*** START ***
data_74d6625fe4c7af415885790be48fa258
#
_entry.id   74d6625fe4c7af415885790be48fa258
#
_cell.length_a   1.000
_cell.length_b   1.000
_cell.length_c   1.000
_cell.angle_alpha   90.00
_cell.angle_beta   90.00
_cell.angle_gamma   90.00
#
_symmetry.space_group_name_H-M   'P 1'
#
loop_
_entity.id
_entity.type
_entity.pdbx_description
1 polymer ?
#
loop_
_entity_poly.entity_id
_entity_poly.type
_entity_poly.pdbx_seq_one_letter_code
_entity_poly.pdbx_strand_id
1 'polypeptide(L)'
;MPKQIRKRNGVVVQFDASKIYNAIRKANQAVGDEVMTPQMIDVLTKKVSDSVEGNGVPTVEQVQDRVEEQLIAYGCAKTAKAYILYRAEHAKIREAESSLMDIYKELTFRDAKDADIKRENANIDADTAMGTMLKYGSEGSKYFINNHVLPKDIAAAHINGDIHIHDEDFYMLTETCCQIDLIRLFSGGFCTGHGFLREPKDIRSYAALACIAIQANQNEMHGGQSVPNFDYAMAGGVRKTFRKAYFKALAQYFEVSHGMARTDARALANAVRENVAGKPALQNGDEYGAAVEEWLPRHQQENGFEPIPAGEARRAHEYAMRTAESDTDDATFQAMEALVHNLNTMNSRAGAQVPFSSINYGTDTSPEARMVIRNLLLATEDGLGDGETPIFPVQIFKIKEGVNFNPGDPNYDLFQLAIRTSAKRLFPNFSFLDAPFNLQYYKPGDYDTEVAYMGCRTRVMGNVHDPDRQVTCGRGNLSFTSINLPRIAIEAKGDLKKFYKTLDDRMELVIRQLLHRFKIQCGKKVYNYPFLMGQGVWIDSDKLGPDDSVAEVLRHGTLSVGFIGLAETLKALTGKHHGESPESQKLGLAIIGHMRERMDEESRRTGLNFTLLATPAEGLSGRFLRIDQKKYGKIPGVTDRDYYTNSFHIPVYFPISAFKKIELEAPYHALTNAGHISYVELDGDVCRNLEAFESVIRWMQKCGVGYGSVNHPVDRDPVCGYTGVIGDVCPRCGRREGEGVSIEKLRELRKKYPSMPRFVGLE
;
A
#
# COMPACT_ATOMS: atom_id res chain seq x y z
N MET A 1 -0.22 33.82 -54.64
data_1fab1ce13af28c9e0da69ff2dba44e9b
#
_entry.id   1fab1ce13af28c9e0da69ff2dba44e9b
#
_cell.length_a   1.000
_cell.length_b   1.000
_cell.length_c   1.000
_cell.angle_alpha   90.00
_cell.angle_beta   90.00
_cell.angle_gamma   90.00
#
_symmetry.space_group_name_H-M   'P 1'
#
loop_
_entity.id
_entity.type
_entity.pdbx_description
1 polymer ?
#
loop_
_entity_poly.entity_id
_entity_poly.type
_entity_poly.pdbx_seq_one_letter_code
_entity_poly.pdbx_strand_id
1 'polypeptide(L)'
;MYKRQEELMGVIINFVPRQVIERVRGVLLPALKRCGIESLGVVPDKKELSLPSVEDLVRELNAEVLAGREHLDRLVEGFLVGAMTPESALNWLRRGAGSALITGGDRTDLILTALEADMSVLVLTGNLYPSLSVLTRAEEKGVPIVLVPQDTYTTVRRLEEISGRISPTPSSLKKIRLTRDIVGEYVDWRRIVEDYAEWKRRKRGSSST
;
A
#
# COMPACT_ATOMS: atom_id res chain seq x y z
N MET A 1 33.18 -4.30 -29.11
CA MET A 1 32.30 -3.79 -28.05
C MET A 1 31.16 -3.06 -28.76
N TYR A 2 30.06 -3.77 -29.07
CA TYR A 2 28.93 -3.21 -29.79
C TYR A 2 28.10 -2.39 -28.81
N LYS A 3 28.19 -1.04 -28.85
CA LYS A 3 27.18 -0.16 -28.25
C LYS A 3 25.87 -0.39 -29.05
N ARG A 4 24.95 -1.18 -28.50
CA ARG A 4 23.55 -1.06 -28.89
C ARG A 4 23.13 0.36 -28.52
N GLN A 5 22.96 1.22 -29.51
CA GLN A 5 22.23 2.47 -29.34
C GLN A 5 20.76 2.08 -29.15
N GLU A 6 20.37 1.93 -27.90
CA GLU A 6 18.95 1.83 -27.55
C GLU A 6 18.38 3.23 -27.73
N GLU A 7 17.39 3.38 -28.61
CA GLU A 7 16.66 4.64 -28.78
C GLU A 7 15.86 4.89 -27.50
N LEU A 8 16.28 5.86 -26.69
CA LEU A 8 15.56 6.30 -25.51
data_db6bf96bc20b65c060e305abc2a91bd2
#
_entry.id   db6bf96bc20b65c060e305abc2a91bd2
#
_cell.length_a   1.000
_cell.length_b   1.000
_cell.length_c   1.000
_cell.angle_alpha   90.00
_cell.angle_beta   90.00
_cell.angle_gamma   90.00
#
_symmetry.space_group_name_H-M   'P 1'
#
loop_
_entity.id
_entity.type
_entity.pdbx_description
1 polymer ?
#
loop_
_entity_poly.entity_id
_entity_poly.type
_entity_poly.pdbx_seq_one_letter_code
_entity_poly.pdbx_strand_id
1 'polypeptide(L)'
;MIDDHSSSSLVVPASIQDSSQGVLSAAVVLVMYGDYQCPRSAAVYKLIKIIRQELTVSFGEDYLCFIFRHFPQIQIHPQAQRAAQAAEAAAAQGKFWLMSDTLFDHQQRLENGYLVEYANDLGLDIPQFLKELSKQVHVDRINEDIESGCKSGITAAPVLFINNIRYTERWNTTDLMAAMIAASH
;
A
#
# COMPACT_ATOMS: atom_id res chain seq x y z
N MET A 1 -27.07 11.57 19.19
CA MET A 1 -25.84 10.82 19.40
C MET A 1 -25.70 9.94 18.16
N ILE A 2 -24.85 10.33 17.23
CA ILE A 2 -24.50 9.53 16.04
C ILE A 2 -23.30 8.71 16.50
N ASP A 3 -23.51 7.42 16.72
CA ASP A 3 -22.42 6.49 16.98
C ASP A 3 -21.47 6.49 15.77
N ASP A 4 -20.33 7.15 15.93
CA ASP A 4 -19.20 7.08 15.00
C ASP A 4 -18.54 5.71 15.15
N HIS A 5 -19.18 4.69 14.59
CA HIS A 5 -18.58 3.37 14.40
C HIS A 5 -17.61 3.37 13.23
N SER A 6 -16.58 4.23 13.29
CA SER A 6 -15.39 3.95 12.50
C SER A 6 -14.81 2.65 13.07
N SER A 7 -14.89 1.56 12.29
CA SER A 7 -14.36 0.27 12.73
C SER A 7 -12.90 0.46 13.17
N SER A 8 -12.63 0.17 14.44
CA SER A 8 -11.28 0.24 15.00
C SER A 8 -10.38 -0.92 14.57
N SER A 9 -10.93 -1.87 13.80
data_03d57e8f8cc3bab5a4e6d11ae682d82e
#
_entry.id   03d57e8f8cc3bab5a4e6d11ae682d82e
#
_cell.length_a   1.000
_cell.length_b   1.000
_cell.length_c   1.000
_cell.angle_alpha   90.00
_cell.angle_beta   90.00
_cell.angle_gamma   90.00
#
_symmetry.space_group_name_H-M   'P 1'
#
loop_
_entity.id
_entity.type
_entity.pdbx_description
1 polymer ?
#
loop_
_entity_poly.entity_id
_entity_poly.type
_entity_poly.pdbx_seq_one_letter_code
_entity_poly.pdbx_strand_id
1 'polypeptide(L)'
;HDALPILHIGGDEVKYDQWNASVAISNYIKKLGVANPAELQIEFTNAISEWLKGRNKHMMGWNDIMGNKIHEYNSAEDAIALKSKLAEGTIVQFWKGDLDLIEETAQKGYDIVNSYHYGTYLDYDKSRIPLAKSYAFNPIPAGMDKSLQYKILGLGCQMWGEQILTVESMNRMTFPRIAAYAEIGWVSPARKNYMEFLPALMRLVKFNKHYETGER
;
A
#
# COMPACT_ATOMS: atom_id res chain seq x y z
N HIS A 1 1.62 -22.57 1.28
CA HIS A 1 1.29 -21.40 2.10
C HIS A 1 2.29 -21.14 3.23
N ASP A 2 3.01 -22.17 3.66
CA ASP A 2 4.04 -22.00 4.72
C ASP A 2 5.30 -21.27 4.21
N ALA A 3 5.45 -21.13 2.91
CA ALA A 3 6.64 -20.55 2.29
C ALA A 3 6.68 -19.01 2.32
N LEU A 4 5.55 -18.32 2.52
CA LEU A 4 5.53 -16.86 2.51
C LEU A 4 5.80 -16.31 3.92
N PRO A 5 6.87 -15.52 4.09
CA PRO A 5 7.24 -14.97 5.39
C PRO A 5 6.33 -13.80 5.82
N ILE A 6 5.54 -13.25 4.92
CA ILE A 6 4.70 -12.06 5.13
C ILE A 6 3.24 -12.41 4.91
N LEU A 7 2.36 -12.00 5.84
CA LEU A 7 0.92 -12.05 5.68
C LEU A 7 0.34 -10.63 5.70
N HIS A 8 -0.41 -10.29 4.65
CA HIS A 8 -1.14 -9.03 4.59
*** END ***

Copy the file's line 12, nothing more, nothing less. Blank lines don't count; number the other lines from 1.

_symmetry.space_group_name_H-M   'P 1'